Alexa, Here is My Christmas Wish List for Developers
Ah, Christmas, a time when you can finally take a well-deserved break and eat your body weight in mince pies. At times like these, keeping up with the latest large language model (LLM) papers and #voicefirst tweets fall by the wayside in favour of watching Elf for the third time this week.
But, after a few years of faltering confidence amongst Alexa developers and some shake-ups in Amazon’s voice assistant teams, Voicebot asked me to put together a wishlist of things that could make the must-have toy of 2017 for developers hot again in 2023. How could I resist?
Now I just have to hope I’ve managed to avoid the naughty list!
1. Let developers run ads
It’s clear that a lot of users don’t like ads on their Alexa devices. Letting developers implement them rather than making them part of the first-party home screen would shield Amazon from the negative sentiment as that would be targeted against individual developers instead.
Amazon can organise the sale and provision of the ads while taking a cut, developers can figure out the use cases and experiences that Alexa customers are willing to see / hear ads in, and users can access skills they like without paying. It’s a win / win / win.
I’d argue that letting developers monetize through ads is the single biggest thing that Amazon could do to bring back the hype to the developer ecosystem. There are plenty of use cases ill-suited to direct payments (would anyone have started using Facebook if you had to pay $5 a month for it?), and the threshold of ad-supported product value to start earning is significantly lower.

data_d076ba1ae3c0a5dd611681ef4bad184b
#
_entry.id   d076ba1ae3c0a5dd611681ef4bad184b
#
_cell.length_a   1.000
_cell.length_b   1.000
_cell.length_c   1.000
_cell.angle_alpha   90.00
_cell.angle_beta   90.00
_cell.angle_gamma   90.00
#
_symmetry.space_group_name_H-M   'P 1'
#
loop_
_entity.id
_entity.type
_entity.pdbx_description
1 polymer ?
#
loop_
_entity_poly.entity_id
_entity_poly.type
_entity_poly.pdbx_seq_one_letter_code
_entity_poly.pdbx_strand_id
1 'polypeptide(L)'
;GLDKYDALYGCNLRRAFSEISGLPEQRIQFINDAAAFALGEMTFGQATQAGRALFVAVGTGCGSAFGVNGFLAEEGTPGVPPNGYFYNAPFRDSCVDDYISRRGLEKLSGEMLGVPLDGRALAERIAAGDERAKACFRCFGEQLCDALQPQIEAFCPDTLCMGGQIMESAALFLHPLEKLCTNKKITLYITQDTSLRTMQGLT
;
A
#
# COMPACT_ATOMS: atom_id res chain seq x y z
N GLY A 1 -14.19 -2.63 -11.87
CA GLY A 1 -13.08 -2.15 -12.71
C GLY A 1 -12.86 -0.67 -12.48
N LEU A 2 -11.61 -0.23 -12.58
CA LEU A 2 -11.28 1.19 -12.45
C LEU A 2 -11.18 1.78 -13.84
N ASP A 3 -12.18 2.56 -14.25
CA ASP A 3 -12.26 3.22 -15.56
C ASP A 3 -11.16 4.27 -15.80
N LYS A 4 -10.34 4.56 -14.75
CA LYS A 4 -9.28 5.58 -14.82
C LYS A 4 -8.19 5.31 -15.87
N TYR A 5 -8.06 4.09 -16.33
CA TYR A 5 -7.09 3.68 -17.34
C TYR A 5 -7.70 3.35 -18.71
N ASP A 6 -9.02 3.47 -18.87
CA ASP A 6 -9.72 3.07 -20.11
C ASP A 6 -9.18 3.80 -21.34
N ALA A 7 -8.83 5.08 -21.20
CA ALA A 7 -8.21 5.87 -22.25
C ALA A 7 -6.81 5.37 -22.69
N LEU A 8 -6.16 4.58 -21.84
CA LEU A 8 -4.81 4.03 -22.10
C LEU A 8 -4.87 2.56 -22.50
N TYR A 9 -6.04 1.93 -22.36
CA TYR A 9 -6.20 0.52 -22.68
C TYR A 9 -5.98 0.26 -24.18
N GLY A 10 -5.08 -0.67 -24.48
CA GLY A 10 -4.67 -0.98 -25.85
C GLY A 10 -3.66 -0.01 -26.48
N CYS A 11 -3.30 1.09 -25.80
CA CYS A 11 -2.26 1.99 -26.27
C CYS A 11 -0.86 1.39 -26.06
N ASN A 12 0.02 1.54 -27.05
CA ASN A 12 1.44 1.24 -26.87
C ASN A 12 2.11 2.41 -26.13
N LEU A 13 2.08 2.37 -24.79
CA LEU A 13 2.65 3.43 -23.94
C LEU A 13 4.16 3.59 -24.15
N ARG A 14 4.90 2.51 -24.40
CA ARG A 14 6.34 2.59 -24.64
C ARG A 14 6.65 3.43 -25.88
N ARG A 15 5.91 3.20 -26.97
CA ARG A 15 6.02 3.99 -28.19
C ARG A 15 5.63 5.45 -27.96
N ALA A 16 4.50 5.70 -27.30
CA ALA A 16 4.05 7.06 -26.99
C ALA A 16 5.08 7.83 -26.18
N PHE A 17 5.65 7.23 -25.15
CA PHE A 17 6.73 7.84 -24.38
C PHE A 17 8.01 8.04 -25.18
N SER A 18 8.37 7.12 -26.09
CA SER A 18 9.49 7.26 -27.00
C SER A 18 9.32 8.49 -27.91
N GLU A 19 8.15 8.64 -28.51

2. Bring multimodal to the mobile app
I have a reputation for being bearish on multimodal experiences, which is far from the truth. SoundHound’s Dynamic Interaction demo was my voice experience highlight of the year and something the whole industry should aspire to replicate.
For Alexa, the first (and most crucial) step is to get multimodal working in the app. Creating a world where every Alexa user definitely has at least one screen that they have access to would radically alter the calculus of how much effort it is worth devoting to adding visuals to your skill.
I’d also like to see Amazon pushing the app publicly as a way to access Alexa rather than predominantly as a companion to the devices, as this could open up a whole new group of additional customers and use cases.
3. Enable an actual voice-first account linking process
Voice-first account linking has been on developers’ wishlists since the very beginning, and at this point, it’s hard to understand why it hasn’t happened. I imagine that the Alexa team must be under some serious constraints based on the ‘voice-forward’ account linking process they announced at Alexa Live, of which the kindest thing that can be said is that it looks like something designed by legal.
The thing is that this isn’t really good enough for a company that holds itself to be as customer-centric as Amazon. Even if it really can’t be done without a step on the app, there are still obvious ways to make it better.
Voice experiences, by their nature, are ephemeral, which makes it even more essential that they connect into a broader overall service in order to deliver meaningful value to users. Not much use asking Alexa to book next year’s labworks Christmas party if getting the confirmation email takes more steps than just doing it directly in the browser.
4. Provide a more open notification policy
Retention on Alexa skills (beyond some games) is poor compared to their mobile equivalents. Partly this is down to them being less refined services, but part of it is due to one of the key retention tools on Alexa being hamstrung.